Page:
Maria Magenta

master brummie
I remember having a car with no radio. We had one with one once with stiff black push buttons and you had to hold it while you pushed as it almost pulled the dashboard off and the reception was useless. Whistle whistle. No new fangled speakers. "Turn it up dad"' No it puts me off" snaps mum. (I agree about the soaps). We had a big heavy red radio in the house you could kill someone with it. Dad took that in the car. On his lap; He wore jeans. Mum drove. And on Sundays off we went picnicing in the summer months. Sandwiches in an old biscuit tin.
We also took a radio with us in the car, an A40. We had a rather nice picnic set which included a spirit stove and a kettle with a bamboo handle, and I can still remember the smell. Tomato sandwiches used to feature!
The picnic set was left in a garage and the case rotted. Dad was a bit upset as he'd had it for years.
 

maypolebaz

master brummie
Maypolebaz, the other bloke was Kenneth Horne. He seems to pop up everywhere on the radio. It was set in an RAF station and recorded all the problems they had with supplies after the war. I remember the tune but I can't remember the programme.
Thanks ! I had a feeling the title was something to do with the location.
Kenneth Horne, how could I forget ?
 

Lady Penelope

master brummie
Maypolebaz, I think the word 'bind' is still used sometimes, as in 'a bit of a bind' when something isn't going according to plan.

Alan, I can't see the link - could you post it again please?
 

Radiorails

master brummie
Maypolebaz, I think the word 'bind' is still used sometimes, as in 'a bit of a bind' when something isn't going according to plan.

Alan, I can't see the link - could you post it again please?
Apologies, I omitted to post it. anyway it is my post (#192) now.
 

Dave89

master brummie
Alan

Re your earlier post on Radio Nederland Wereldomroep, I wonder if you remember the presenter
Eddie Startz, and the tea ceremony. Somewhere I still have a letter from him and a QSL card.
Strange thing is, it seems like last week, rather than 60 odd years ago.

Kind regards
Dave
 

Radiorails

master brummie
I most certainly do Dave. Good morning, good afternoon or good evening, wherever you are!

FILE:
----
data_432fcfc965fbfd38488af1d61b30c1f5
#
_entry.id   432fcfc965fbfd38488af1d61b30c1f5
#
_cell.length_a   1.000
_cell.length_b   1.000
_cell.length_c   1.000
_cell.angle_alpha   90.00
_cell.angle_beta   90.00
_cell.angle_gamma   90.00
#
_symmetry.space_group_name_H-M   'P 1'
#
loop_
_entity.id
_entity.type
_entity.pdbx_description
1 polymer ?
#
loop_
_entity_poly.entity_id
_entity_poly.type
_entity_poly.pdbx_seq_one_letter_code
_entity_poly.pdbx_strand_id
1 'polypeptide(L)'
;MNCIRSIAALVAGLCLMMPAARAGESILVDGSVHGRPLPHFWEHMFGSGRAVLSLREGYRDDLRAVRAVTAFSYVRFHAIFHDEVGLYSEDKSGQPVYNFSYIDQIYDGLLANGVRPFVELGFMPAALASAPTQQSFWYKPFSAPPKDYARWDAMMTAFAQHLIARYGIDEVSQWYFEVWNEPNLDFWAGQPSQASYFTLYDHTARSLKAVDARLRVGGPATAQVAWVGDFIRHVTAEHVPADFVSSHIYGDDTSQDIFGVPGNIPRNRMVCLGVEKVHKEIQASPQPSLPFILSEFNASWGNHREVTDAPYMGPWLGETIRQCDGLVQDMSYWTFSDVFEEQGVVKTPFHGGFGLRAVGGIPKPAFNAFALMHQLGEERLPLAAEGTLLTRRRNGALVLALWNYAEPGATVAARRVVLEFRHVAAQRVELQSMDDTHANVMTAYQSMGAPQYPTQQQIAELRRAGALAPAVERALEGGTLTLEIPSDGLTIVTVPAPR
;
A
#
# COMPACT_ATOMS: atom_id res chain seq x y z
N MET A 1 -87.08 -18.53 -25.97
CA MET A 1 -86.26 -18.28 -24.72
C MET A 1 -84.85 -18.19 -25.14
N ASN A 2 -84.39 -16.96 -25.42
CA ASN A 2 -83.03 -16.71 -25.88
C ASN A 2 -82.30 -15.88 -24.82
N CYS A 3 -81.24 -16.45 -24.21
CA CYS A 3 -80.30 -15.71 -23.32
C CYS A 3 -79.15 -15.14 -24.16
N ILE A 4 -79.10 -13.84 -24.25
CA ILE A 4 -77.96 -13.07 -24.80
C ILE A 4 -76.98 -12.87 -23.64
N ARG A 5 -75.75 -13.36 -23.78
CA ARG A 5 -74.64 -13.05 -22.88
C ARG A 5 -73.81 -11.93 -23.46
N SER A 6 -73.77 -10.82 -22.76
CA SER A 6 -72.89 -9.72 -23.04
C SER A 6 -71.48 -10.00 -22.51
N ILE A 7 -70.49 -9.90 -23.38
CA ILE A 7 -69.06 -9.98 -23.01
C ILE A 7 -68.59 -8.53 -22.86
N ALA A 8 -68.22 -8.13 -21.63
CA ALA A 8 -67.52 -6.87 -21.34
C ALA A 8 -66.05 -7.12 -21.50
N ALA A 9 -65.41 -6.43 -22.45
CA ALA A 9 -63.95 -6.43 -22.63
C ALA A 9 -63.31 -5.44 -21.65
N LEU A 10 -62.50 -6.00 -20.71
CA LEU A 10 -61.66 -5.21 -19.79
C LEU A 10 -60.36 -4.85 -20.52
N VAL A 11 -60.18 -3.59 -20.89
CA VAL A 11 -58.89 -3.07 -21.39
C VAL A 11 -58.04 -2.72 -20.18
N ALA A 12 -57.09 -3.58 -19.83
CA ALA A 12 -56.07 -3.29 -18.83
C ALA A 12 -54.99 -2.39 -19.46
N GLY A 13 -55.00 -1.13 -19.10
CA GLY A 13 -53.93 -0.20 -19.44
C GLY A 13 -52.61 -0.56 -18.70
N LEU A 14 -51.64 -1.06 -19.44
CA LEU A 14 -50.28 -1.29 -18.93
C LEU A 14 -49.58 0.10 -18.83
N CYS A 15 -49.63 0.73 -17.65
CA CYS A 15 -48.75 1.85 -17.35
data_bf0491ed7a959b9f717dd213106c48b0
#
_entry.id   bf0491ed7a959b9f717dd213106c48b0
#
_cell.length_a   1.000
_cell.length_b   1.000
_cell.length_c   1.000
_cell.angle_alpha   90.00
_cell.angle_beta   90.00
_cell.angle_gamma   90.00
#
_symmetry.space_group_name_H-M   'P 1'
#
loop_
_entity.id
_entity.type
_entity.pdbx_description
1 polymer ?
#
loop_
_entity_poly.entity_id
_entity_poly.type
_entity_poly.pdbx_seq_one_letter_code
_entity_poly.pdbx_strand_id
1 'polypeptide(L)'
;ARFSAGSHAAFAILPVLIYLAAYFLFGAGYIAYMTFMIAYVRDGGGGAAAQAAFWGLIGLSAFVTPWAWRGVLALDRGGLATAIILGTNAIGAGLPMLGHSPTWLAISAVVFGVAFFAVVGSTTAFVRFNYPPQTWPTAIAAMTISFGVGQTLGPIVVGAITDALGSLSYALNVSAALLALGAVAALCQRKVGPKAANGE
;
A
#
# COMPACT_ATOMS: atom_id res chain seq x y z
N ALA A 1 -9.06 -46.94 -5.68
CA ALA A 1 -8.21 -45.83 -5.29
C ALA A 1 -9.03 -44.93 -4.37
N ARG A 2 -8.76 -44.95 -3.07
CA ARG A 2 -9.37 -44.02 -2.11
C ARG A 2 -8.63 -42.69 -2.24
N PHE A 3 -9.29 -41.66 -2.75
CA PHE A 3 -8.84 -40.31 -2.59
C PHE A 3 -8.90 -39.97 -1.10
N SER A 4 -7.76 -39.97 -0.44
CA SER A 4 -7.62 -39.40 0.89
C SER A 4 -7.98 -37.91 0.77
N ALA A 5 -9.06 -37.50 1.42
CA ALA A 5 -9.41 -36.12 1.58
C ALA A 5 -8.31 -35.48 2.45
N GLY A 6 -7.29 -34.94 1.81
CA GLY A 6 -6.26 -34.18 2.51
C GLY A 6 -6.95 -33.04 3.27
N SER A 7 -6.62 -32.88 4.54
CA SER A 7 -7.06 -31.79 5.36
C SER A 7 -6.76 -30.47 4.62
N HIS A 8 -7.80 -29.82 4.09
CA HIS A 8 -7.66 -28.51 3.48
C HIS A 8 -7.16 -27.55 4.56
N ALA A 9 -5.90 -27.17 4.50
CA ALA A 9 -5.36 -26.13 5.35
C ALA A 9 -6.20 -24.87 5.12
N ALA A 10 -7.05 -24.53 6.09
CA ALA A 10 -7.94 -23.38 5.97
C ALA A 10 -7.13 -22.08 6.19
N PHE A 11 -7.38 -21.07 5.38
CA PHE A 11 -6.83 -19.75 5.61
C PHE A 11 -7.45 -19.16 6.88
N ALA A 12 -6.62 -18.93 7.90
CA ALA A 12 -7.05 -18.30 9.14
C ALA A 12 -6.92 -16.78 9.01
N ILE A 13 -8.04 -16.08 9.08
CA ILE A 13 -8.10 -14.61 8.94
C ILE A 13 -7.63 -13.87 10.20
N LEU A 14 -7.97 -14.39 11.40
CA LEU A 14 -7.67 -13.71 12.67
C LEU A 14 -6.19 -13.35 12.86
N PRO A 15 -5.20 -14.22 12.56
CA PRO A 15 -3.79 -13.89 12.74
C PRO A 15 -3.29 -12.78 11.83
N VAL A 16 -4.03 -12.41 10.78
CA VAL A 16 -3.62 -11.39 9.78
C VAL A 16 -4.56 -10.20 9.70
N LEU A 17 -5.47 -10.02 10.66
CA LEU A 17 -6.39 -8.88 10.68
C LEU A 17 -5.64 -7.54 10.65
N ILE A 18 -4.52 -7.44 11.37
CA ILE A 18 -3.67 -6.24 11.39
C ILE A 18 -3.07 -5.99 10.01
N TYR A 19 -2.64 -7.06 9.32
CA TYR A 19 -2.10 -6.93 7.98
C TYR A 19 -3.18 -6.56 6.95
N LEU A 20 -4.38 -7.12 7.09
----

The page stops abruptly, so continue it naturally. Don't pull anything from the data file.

I first came cross Eddie, The Happy Station and RNW in 1955. He knew my area of Devon having visited it. I did have their programme schedules and cards but I guess after all this time they have gone. I do have many QSL's from all over the place. Interestingly I only have one letter that I recall and that was from Li Po Teh at Peking (Beijing). I used it in 1985 as proof I had lived at my home in 1965! :D
One thing I cannot remember about The Happy Station was whether Het Wilhelmus (the Dutch national anthem - incidentally accepted as the oldest anthem in the world - was played? Or am I confusing it with the Dutch local transmissions from Hilversum.

 

Dave89

master brummie
Hi Alan,

I'm in Scratby on the Norfolk coast, and its blowing a gale today, and raining,
so I have dug out this which I hope will bring happy memories of the 'Happy Station'
and remind us both of how good those times were on shortwave.
The Binnie Hale brought back memories too!

Kind regards
Dave

Scan0002.jpgScan0003.jpg
 

Radiorails

master brummie
This may bring back memories of waiting for the start of the show. Bells from one of the singing towers of Holland, in this instance, as far as I remember, in the City of Breda (Noord Brabant) which is in the south near the Belgian border.
Lots about the RNW here, did no one else listen to shortwave back in the pre tv days? Radio means you can listen and do other things, tv, is far more restrictive.
 
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sospiri

Ex-pat Brummie
Alan,

The only station I actually listened to was the Voice of America Jazz Hour. There used to be an annual paperback publication called something like the Short Wave Listeners Handbook, which listed the frequencies and other details of commercial stations all over the world, so my only other interest was DX and trying to locate some of these rarer stations, and collecting the QSL cards, of course! Some of these powerful European stations were a nuisance to me as they tended to operate close to the frequencies of the low-powered stations in places like South America.

The annual publication seems to have ceased and the last similar title I found was last revised in 1997.

Maurice
SWL.jpg